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The Honolulu Advertiser
Posted on: Wednesday, February 24, 2010

Mayor delivers confident message

By Jerry Burris

In what might have been his last State of the City address, Honolulu Mayor Mufi Hannemann channeled FDR, exuding optimism and the political idea that brighter days are ahead of us.

What else could he do?

Unlike others running for governor, Hannemann has to answer directly for what lies before us. His Democratic opponent, Neil Abercrombie, can point to bills introduced and accomplishments achieved. But at the end of the day, no one places the state of the nation on Abercrombie's plate. His vote is only one of hundreds in the Congress.

His Republican opponent, Duke Aiona, can rest on the fact that very little the state has or has not done can be tagged to him personally. It is instructive that Hannemann made more than one reference to the lame duck governor, Linda Lingle, but nothing about her No. 2.

So, effectively, the message was: Hey, everything's OK, I'm in charge and pushing ahead with the people's business. To his credit, Hannemann put on the table the dangerous third rail of politics: taxes. He acknowledged that his administration had made the politically unpopular decision of raising property taxes and fees. Now that's a way to get elected!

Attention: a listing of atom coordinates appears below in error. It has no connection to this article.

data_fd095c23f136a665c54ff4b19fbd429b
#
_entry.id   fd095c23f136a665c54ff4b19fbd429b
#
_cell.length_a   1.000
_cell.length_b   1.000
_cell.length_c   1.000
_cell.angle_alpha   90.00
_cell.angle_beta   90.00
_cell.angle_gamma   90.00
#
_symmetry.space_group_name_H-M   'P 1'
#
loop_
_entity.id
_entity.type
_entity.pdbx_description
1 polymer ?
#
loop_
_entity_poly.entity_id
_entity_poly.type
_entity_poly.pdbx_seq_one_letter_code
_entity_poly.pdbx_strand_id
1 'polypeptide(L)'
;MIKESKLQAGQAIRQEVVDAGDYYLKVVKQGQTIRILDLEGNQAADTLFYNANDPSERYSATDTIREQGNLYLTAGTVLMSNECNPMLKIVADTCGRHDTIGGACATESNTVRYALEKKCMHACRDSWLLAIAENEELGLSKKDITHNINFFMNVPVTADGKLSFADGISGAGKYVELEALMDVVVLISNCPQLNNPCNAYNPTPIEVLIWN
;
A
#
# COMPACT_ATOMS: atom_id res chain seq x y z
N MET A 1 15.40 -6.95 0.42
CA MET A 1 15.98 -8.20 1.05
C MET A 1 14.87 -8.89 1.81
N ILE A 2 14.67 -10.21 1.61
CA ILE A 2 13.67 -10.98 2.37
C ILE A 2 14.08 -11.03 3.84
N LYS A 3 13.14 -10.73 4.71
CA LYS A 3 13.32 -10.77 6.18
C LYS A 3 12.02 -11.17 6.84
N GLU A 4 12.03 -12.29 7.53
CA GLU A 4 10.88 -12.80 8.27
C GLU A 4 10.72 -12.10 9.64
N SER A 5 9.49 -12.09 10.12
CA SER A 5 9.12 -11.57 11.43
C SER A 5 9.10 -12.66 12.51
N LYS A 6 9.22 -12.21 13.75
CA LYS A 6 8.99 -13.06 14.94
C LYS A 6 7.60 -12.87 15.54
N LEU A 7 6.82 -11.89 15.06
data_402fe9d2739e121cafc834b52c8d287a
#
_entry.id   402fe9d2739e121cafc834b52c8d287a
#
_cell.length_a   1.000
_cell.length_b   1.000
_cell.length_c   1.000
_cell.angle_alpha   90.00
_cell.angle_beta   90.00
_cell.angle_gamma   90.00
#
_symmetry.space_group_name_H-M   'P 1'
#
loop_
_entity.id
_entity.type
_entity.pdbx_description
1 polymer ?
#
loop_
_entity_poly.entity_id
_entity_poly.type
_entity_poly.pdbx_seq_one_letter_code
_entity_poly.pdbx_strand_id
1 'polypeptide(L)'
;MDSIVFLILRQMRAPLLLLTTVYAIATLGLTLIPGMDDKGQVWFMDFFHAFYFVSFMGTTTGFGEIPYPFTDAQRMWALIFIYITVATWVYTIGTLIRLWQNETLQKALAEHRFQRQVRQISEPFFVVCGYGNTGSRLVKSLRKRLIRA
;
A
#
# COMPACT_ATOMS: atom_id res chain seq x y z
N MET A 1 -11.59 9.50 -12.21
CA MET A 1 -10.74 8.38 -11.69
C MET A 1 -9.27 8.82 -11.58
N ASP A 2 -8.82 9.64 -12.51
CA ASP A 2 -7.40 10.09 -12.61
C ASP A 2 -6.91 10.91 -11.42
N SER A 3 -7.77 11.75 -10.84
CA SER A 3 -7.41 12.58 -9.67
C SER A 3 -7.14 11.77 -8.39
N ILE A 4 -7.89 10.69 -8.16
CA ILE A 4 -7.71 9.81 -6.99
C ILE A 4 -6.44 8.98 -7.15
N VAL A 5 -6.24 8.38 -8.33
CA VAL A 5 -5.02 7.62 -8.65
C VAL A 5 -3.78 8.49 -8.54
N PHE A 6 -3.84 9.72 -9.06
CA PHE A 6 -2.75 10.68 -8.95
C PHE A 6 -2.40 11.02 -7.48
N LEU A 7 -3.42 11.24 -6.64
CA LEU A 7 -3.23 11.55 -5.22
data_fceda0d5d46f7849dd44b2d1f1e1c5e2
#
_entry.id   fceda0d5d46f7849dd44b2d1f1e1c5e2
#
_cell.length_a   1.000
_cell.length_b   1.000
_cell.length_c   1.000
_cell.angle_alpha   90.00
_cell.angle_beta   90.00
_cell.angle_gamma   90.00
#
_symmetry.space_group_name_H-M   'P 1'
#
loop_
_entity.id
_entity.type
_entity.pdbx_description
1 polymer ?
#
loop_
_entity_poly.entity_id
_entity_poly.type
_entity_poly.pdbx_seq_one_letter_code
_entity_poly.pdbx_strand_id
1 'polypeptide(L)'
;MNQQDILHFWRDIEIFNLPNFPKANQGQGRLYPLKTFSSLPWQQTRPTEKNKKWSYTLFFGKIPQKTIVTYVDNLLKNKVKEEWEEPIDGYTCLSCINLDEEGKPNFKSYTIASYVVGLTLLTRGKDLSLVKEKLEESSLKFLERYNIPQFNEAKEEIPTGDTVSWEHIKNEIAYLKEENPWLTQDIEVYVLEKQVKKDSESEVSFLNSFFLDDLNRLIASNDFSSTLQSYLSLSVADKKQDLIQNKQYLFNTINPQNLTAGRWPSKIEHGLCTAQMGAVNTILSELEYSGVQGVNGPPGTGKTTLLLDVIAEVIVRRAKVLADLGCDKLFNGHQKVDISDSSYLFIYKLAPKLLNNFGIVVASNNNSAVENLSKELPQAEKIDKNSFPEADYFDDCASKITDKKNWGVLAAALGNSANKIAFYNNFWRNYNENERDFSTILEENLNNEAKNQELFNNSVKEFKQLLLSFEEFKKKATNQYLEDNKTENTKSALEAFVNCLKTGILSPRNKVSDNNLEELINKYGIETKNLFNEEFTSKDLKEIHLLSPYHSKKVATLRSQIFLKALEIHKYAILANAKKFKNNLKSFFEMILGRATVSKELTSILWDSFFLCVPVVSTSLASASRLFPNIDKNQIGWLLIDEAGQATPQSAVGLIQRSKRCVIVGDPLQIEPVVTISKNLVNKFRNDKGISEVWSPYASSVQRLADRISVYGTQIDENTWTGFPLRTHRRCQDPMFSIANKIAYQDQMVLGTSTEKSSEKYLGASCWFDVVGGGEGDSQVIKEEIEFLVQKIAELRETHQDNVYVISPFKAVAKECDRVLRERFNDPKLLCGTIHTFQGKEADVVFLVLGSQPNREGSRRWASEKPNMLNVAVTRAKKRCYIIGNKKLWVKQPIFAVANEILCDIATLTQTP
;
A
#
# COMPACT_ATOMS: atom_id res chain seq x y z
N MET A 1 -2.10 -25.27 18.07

Hannemann also made a virtue of his support for what has become a controversial municipal project, the multibillion-dollar rail transit project. "A leader has to have the courage of his convictions and the commitment to champion causes that may not always be popular but which are ultimately the right things to do," Hannemann said.

What you end up with is a win-win, but also lose-lose proposition for Hannemann as he plots his political future. He is the big boss of the biggest city in what is, let's face it, a fairly small state. The buck stops at his desk on more decisions on a daily basis than anyone, the governor excluded.

Since the governor is not running, Hannemann carries the burden and the obligation of being the one in charge. Taken that way, you could look at his State of the City address as less of a look at where Honolulu is going and more of a view of where the entire state is headed.

That's a heavy burden for any political speech. In the weeks and months to come, this talk will be measured by that standard.